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Bash Mitzvahs!


Ironically, in this overheated climate, it’s the caterers who have come to think of themselves as the arbiters of good taste. “We try to say to people, ‘You have enough, they’re still 13 years old,’” Dalton says. “It’s sort of our responsibility.”

Ronnie Davis, of Washington Street Caterers, who has been catering bar mitzvahs since the sixties and is the primary caterer for events on Ellis Island, has even turned down clients whose taste he regards as questionable. “You cannot take a national monument and degrade it the way you would a hotel ballroom,” he says. Davis prefers more decorous affairs, like a 1995 bar mitzvah he still fondly remembers. “Everything was done with a certain level of style and taste,” Davis recalls. “We didn’t do games. We dressed up some old-world tarot-card readers and had a genealogy computer there to look up the origin of names.”

There were fireworks too: a six-minute display, orchestrated by the Gruccis, at a cost of approximately $20,000. “Twenty thousand is the minimum because of barge rentals and coast guard costs,” explains Philip Butler, a Grucci producer.

At schools such as dalton, Riverdale, Ramaz, and Horace Mann, there’s a parent who volunteers for the important job of bar mitzvah registrar, a sort of air-traffic controller who makes certain that several kids don’t schedule their receptions for the same day, creating an uncomfortable situation in which children must choose among competing bar mitzvahs, thereby turning them into popularity contests (which they often become anyway).

Franni Franken, wife of the comedian Al Franken and mother of a Dalton seventh-grader, explains how the system works: “Let’s say you’re at Park Avenue and I’m at Rodeph,” she says, referring to two of the city’s tonier synagogues. “If our children’s bar mitzvahs are on the same day, you’d say, ‘We’ll be out of the synagogue at noon and we’ll have lunch at Main Street’” -- a popular restaurant for bar mitzvah receptions on the Upper West Side. “I’d say, ‘Great, because I’m having an evening service at Park Avenue at six o’clock and a party following.’ You have an opportunity for the kids to shower and change.”

Personal grooming is an important element of the bar mitzvah experience, especially for the girls. The relentless parties virtually require parents to go out and purchase new wardrobes for their daughters. The standard is a half-dozen little black or navy dresses, the tighter the better, with matching shoes from either Kenneth Cole or Steve Madden.

Some mothers double as fashion consultants. One requested that no carbonated beverages be served at her daughter’s bas mitzvah “because it could make the girls look a little bloated in their dresses,” says the catering manager at one party destination.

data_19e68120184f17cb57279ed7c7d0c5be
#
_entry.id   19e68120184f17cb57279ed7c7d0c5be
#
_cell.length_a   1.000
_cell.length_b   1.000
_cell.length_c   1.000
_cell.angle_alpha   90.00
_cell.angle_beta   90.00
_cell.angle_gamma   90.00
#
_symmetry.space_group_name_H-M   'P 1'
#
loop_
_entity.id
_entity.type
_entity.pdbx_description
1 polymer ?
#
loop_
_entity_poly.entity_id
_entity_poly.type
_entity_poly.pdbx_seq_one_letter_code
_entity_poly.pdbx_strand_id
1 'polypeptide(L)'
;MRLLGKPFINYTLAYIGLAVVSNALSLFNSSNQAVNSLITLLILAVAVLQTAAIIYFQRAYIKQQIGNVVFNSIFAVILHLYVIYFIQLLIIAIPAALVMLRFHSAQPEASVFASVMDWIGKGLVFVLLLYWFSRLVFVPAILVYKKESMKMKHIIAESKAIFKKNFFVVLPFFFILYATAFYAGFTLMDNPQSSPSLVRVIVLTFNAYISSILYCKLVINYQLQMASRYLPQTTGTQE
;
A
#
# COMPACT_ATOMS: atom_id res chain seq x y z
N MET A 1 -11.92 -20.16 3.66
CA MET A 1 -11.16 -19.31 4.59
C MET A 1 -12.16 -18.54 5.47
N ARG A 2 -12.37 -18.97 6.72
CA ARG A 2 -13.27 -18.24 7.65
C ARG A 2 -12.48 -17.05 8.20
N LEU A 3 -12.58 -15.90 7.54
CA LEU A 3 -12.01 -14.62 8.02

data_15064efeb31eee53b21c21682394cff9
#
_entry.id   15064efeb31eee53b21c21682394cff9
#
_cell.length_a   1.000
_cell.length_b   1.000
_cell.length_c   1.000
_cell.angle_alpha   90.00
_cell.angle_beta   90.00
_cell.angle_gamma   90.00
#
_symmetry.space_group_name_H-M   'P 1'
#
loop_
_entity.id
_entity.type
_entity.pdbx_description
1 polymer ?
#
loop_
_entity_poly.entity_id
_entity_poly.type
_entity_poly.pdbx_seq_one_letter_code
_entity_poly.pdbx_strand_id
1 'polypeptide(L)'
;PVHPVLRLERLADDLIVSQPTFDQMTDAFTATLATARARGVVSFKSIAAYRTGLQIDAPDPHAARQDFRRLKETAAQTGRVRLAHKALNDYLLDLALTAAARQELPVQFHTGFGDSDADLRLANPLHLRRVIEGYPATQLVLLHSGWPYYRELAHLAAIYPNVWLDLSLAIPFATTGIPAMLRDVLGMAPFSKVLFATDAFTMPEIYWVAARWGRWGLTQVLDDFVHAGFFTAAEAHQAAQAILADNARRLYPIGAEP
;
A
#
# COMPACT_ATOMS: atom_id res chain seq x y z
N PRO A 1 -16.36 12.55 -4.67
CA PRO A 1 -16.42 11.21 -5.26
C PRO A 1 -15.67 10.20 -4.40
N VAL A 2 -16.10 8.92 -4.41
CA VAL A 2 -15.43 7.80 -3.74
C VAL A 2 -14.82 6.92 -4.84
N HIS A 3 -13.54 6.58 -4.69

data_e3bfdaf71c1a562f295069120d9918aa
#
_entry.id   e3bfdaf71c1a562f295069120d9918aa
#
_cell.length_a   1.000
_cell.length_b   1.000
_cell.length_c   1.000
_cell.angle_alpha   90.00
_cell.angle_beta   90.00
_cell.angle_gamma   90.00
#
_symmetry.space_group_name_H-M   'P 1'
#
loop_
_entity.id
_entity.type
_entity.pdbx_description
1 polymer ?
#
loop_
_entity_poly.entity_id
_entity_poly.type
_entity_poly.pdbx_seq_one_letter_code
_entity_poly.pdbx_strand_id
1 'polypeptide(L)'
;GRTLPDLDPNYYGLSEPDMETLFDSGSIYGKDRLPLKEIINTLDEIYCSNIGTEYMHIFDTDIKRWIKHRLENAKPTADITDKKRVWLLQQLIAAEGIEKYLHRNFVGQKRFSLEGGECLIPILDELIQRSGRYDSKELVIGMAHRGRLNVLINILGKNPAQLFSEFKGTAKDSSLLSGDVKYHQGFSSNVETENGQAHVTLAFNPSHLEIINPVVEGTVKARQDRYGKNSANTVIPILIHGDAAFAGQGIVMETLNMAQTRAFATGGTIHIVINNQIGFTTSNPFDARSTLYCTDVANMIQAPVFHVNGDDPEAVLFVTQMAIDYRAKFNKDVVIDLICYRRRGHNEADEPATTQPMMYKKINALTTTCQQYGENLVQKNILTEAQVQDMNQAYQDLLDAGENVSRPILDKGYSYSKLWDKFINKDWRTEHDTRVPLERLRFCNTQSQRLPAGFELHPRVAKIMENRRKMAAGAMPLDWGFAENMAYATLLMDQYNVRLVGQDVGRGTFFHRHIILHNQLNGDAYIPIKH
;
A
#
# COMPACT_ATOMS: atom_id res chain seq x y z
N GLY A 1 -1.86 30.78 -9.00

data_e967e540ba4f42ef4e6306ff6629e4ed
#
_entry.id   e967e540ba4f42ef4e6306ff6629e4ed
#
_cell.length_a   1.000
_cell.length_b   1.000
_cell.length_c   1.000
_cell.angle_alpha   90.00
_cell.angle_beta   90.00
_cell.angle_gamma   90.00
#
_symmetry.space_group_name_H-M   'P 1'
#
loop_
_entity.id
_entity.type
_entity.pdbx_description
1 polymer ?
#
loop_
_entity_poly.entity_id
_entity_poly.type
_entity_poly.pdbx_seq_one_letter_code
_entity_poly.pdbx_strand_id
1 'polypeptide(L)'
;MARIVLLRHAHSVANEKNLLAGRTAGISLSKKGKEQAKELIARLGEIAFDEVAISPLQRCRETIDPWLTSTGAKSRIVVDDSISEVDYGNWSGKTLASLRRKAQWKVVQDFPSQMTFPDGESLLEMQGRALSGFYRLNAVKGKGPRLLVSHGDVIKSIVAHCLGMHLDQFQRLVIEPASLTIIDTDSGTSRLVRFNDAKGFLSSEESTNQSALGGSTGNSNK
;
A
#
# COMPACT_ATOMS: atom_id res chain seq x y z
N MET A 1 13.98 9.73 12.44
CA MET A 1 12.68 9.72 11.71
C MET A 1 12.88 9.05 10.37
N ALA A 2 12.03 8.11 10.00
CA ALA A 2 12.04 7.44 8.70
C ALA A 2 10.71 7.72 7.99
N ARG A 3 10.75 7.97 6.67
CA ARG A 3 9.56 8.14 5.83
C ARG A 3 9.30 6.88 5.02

The mother of a sixth-grader, still in the embryonic stages of planning her daughter’s bas mitzvah, was chagrined when her 12-year-old came home from school one afternoon and reported that a girl on the bus had announced that she was designing her own dress for her gala. The mom was encouraged when her daughter declared that extravagant and said she’d be willing to buy off the rack. But the poor woman was thrown into turmoil anew a few days later when another mother offered to introduce her to a couturier who could create dresses for both the mother and the daughter.

Some families, such as the Frankens, say they amortize the costs by having their kids swap clothes with classmates. They also carpool with other parents (though Franni Franken concedes she sometimes uses a car service), taking turns picking up one another’s children when the bar mitzvahs get out, often not until one or two in the morning. “It’s a school on the East Side,” Franni Franken says cheerfully of Dalton. “But I’m having a very West Side experience.”

Young ladies have also been known to leave afternoon bar mitzvahs early and en masse to get their hair and nails done for evening events. “Most boys think it’s disgusting,” a young gent weighs in. “All the boys are pro-au naturel. Most of us don’t think they look that different. They look a little bit more 42nd Street.”

In comparison, he says proudly, the boys “just make ourselves look a little bit nicer and slap a suit on.”

Some question whether all this fabulousness comes a little early in life. “The problem is the kids get so jaded,” says one mother. “It should happen when they’re 17, not 12 or 13. They’re not interested in dancing. They’re interested in the pinball machines.”

Another difficulty is getting antsy adolescents to sit through the actual synagogue service -- since the patriarchs didn’t have the foresight to incorporate interactive video games into the ceremony. The behavior of the kids from one school was so unfortunate that Rodeph Sholom’s Rabbi Levine was asked to speak to its seventh grade.

“They’d come in, not interested in the service, and they were really boisterous,” the rabbi says. “They’d pick up in packs of twenty and thirty and walk out. One kid said to me, ‘Sometimes we go to three or four bar mitzvahs a weekend, and it’s very hard to maintain respect for what goes on.’”

Even though some of the young ladies look almost ready to chair the Metropolitan Museum Costume Institute’s annual gala -- they’re frequently a full head taller than the boys, and a number of them are already rather well developed -- appearances can be deceiving. They still sound like children, their voices high and squeaky and their speech, not to mention their smiles, often impeded by a full set of braces.

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